Is it computationally feasible to find two transaction IDs with the same first 20 bytes?


Transaction hashes uses sha256, so they are 32 bytes long. If I have to store a very large database of transaction hashes, only for the purpose of checking existence later on, is it really necessary to store all 32 bytes? If i store only 20 last bytes and I compare transactions using only those last 20 bytes, would the crypto guys get mad?

Nathan Parker

Posted 2015-12-21T15:50:37.373

Reputation: 668



Is it computationally feasible to find two transaction IDs with the same first 20 bytes?

20 bytes is still 160 bits of security, which is considered very secure. If you are sure that you only need the IDs to check for existence, 20 bytes of the hashes should be fine.

Hard drive space is pretty cheap, though, and you might need the full TXID someday just for interoperability between other systems. So make sure 20 bytes really does satisfy your use cases. A 20 byte hash is sufficiently secure, though.


Posted 2015-12-21T15:50:37.373

Reputation: 13 123


I guess it depends on what you want to do with it. If for example you're using those 20 bytes as keys in a lookup table, then you should be fine as long as you remember you might get an occasional false positive so you always double check if it really is the transaction you were looking for. For that purpose less than 20 bytes is probably already enough.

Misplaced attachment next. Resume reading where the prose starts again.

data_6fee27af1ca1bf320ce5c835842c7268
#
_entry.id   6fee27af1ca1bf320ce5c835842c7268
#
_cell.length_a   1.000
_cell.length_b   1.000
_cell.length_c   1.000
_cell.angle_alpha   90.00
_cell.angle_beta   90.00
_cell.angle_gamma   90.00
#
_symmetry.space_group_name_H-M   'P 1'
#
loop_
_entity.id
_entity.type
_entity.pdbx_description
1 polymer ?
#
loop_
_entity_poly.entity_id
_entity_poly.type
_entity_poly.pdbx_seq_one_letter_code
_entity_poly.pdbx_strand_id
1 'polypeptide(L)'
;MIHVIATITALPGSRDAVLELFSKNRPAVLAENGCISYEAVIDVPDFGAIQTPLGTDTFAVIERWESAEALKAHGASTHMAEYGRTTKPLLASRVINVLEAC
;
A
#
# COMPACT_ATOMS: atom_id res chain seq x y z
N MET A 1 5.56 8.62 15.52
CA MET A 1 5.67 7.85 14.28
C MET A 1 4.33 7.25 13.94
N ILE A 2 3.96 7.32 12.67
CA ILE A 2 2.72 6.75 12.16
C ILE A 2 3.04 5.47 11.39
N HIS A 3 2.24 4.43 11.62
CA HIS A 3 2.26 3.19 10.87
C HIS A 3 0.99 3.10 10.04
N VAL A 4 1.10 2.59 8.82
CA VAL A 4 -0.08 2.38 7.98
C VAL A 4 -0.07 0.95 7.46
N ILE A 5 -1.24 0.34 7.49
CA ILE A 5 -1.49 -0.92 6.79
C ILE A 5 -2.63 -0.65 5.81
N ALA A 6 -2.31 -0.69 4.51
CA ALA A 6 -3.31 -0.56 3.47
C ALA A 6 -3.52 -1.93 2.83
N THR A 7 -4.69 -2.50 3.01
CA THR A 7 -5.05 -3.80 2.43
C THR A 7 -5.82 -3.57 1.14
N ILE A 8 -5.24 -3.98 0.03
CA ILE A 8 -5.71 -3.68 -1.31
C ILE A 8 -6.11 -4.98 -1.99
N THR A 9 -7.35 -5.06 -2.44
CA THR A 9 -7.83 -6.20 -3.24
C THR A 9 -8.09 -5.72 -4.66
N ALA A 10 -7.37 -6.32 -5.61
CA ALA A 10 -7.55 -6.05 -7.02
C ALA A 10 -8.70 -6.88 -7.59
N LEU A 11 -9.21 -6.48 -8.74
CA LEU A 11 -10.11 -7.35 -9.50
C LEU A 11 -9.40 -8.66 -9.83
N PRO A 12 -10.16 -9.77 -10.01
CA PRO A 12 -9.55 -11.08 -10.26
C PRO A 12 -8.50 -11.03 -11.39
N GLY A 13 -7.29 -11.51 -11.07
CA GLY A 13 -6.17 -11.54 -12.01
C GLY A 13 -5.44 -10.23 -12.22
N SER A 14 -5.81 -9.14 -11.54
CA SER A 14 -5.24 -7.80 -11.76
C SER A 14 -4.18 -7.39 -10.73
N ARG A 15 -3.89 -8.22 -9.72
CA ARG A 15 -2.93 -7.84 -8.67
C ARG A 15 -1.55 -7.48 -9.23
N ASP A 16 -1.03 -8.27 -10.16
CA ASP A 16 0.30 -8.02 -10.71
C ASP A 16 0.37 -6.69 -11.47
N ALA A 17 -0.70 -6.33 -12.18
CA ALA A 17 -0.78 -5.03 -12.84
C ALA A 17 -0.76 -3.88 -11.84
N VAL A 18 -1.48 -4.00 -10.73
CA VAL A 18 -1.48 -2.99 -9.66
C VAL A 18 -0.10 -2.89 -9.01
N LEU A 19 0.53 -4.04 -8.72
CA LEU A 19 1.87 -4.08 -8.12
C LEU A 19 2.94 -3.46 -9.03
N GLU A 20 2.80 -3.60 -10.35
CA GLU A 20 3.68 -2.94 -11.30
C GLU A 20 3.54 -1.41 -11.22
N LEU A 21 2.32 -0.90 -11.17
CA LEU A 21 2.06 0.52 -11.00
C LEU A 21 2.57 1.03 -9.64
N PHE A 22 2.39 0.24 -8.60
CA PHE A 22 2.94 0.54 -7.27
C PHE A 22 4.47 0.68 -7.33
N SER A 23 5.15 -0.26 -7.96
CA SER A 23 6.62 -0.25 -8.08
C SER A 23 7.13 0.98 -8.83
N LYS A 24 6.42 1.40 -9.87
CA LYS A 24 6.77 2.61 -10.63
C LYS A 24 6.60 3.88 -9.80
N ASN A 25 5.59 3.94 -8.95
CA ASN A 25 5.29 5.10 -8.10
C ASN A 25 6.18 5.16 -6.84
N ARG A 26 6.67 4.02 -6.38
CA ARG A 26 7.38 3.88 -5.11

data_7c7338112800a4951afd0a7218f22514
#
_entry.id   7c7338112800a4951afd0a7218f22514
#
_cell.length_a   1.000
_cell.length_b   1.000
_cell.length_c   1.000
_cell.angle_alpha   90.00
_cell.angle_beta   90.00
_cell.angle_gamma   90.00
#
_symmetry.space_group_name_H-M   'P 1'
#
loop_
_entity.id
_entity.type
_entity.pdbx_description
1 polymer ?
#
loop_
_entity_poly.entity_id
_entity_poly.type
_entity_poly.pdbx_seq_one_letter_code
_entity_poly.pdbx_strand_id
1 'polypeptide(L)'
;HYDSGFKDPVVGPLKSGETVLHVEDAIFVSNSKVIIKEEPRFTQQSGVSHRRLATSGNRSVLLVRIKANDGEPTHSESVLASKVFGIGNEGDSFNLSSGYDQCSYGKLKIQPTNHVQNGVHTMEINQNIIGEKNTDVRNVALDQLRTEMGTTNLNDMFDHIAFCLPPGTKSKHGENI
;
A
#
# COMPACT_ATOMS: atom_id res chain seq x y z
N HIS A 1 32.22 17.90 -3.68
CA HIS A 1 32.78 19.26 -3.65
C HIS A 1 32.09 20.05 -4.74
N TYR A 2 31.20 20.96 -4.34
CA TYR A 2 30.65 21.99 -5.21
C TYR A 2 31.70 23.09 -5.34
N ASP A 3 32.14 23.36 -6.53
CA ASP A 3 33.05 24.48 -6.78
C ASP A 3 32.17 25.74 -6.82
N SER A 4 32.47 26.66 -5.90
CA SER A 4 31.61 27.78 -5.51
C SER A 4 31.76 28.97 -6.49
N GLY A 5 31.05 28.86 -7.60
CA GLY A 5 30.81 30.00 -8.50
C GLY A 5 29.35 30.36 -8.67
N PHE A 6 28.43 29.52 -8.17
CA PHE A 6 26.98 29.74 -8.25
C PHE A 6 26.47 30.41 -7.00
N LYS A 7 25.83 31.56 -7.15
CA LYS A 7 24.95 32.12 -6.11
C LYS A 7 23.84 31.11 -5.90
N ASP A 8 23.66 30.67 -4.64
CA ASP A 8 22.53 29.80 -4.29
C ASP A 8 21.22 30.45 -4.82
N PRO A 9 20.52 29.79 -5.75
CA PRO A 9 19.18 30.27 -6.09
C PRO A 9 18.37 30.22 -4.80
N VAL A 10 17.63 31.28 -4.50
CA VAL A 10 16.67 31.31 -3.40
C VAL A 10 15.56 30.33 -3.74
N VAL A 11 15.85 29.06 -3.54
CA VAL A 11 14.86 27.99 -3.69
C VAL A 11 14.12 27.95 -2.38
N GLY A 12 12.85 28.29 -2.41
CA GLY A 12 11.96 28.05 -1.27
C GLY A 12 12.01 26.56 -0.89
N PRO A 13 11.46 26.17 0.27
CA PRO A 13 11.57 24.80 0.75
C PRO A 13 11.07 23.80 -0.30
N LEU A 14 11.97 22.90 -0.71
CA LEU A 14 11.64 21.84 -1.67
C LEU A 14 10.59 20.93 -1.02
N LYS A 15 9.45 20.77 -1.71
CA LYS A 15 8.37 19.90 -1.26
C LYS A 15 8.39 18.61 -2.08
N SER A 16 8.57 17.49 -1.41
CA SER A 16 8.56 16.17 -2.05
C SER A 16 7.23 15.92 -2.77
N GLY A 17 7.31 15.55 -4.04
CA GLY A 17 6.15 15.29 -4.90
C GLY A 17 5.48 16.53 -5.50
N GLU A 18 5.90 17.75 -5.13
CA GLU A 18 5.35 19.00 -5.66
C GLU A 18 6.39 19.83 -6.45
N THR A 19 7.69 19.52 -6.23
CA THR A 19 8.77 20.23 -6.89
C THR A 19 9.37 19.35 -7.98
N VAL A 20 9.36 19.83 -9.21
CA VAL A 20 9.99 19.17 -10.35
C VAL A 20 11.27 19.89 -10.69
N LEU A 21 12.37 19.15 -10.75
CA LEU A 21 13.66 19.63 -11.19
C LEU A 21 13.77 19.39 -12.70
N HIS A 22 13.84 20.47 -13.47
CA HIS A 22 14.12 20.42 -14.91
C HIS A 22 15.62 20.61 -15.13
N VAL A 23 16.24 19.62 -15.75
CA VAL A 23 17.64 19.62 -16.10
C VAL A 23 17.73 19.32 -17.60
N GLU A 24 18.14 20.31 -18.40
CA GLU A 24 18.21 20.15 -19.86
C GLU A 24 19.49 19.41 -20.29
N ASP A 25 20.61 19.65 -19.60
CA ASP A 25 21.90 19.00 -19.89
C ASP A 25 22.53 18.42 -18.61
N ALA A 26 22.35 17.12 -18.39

If 20 bytes is everything that you store while throwing away everything else, and you make important decisions based only on those 20 bytes, then you might run into problems at some point.

Remember that it's not mere chance. If your application plays an important role and an attacker knows about your 20 bytes limitation, they might try to forge 2 conflicting transactions IDs to and crash your system or scam you out of some money.


Posted 2015-12-21T15:50:37.373

Reputation: 6 046

Is it really possible that there is an occasional false positive? Could the attacker really forge a transaction with a sha256 with 20 customized bytes? – Nathan Parker – 2015-12-21T19:15:43.343

I didn't do the math, but yeah seems pretty unlikely. I'd trust StephenM347's answer on that. I typed my answer before his showed up. I was just saying that it might depend on what you're trying to do (you might go lower than 20 bytes) and to keep in mind that active attackers might cause problems if you do go too low. – Jannes – 2015-12-21T19:25:55.083